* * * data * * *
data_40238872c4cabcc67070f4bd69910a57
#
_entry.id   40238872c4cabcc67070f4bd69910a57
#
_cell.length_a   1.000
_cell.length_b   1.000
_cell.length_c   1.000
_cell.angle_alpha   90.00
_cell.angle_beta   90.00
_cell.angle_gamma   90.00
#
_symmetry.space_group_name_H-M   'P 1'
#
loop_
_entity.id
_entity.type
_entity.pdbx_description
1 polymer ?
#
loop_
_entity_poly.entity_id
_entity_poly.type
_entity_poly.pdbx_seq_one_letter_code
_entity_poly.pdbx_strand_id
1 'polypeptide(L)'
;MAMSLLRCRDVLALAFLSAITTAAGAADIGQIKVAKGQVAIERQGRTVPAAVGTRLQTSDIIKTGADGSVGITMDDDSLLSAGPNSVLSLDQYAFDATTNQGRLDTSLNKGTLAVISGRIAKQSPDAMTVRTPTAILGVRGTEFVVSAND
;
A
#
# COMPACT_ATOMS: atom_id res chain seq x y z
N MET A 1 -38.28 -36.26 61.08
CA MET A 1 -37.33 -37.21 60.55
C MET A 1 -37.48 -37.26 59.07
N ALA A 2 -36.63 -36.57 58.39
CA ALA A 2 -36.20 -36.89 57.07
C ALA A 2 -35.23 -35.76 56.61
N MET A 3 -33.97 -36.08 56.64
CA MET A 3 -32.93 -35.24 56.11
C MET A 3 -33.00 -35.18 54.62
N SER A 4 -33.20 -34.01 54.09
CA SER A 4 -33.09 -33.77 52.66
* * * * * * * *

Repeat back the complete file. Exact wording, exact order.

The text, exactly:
data_40238872c4cabcc67070f4bd69910a57
#
_entry.id   40238872c4cabcc67070f4bd69910a57
#
_cell.length_a   1.000
_cell.length_b   1.000
_cell.length_c   1.000
_cell.angle_alpha   90.00
_cell.angle_beta   90.00
_cell.angle_gamma   90.00
#
_symmetry.space_group_name_H-M   'P 1'
#
loop_
_entity.id
_entity.type
_entity.pdbx_description
1 polymer ?
#
loop_
_entity_poly.entity_id
_entity_poly.type
_entity_poly.pdbx_seq_one_letter_code
_entity_poly.pdbx_strand_id
1 'polypeptide(L)'
;MAMSLLRCRDVLALAFLSAITTAAGAADIGQIKVAKGQVAIERQGRTVPAAVGTRLQTSDIIKTGADGSVGITMDDDSLLSAGPNSVLSLDQYAFDATTNQGRLDTSLNKGTLAVISGRIAKQSPDAMTVRTPTAILGVRGTEFVVSAND
;
A
#
# COMPACT_ATOMS: atom_id res chain seq x y z
N MET A 1 -38.28 -36.26 61.08
CA MET A 1 -37.33 -37.21 60.55
C MET A 1 -37.48 -37.26 59.07
N ALA A 2 -36.63 -36.57 58.39
CA ALA A 2 -36.20 -36.89 57.07
C ALA A 2 -35.23 -35.76 56.61
N MET A 3 -33.97 -36.08 56.64
CA MET A 3 -32.93 -35.24 56.11
C MET A 3 -33.00 -35.18 54.62
N SER A 4 -33.20 -34.01 54.09
CA SER A 4 -33.09 -33.77 52.66